I’m a proud fan of South Park, an American animated sitcom which plays on satirical humour that’s often dark, extremely crude and sometimes slightly cynical. I don’t get how some people don’t find it funny or just don’t get it at all but that’s not the point.
Last night I was watching Whale Whores (s13e11) which addresses Japanese whaling and condemns both the whalers and animal activists who profit from fighting against them.
Paul Watson, a controversial animal and environmental rights activist who also founded the reality television series Whale Wars, is featured in that episode rather critically.
Since Paul Watson is of great relevance to Social Entrepreneurship and its ethics (or the lack of it), here are some things you should know about him:
- 60 years old
- president of Sea Shepherd Conservation Society
- advocates using violence and unethical means in stopping whaling activities (for e.g. sinking of whaling ships)
- labelled “eco-terrorist” by some
- quoted saying “There’s nothing wrong with being a terrorist, as long as you win. Then you write the history.”
- arrogant leadership style
- extensive list of activism and activities
You can watch the entire episode at South Park Studios.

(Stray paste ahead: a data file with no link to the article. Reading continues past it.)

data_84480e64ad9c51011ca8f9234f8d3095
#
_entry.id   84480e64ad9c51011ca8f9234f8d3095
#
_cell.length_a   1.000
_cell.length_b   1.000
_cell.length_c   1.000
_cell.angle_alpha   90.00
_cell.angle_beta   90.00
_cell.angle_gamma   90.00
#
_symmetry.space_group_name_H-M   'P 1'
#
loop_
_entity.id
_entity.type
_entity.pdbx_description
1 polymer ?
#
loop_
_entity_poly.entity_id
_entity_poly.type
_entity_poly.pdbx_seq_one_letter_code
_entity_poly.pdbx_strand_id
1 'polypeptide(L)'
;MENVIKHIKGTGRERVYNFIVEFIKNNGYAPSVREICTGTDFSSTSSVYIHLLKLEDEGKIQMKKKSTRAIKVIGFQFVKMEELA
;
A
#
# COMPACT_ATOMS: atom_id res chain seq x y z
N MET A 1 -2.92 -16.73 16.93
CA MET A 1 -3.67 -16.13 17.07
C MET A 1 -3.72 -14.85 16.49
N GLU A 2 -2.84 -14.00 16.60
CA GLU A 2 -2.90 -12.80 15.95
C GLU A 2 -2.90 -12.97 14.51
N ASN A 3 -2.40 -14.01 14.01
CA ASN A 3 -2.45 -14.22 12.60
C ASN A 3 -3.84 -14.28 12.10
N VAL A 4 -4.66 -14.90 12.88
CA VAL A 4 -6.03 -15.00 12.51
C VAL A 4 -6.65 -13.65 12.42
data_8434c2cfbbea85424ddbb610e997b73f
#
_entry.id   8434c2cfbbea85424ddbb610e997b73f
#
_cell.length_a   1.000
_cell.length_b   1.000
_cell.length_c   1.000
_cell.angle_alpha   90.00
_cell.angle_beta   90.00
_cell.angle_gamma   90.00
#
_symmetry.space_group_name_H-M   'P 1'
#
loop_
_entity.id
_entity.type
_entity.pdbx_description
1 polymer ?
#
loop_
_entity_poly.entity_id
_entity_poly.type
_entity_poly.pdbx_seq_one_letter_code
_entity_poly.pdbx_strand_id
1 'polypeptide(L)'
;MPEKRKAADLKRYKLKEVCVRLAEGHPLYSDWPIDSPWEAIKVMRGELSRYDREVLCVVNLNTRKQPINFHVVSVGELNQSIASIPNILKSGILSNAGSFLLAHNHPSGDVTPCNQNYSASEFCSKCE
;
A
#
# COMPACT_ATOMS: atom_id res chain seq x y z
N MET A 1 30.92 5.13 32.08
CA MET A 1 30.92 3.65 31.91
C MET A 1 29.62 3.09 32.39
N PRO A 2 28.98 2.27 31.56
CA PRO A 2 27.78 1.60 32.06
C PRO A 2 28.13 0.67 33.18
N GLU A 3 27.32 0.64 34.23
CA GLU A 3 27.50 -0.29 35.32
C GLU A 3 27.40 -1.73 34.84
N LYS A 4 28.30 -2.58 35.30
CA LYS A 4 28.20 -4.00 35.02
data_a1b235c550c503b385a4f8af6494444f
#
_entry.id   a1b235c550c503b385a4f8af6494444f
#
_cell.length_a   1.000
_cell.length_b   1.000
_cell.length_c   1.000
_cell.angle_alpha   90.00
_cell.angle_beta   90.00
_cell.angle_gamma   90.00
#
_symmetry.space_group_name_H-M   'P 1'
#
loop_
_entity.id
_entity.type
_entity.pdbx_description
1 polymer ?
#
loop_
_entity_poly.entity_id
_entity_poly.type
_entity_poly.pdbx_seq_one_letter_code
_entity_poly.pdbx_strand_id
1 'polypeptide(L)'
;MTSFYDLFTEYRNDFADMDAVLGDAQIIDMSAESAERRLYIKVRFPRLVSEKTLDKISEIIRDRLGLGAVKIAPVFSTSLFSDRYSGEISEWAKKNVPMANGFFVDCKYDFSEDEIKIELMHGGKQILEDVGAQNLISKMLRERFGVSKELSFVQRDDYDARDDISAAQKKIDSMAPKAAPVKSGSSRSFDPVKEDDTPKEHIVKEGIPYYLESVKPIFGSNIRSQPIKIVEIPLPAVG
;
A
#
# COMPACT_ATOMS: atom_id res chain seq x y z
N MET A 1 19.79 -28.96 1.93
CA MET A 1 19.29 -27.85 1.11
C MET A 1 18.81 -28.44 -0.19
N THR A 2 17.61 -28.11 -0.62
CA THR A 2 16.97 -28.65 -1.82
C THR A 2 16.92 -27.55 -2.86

In South Park, it turns out that the Japanese are killing dolphins and whales because they were misled by an American-doctored photograph (the above) into believing those sea animals were responsible for the bombing of Hiroshima in World War II. To resolve the enmity the South Park heroes photoshopped the picture so the sea animals are replaced by a cow and a chicken. The Japanese now become infuriated, believing cows and chickens have framed the innocent whales and dolphins. The Japanese decide to cease their whaling efforts and start slaughtering cows and chickens, storming farms full of the animals. The episode ends as hero Stan’s father, Randy, congratulates him for making the Japanese “normal, like us.”
What makes killing of cows and chickens more righteous than the killing of whales and dolphins? Because the former is in more abundance than the latter, that is why?
Is the capturing and enclosing of dolphins and whales in marine parks and aquariums any better than the act of killing them for human food consumption?
What can or cannot an activist do? What is much, or too far an extent? What is ethical and what is not? Should the strength of numbers be at all a determinant to a moral complicit?
What is the media’s role in social entrepreneurship?
South Park is a fairly light-hearted approach to austere and loaded issues, but it will for sure strike a chord – no, make that play a melancholic melody in your hearts.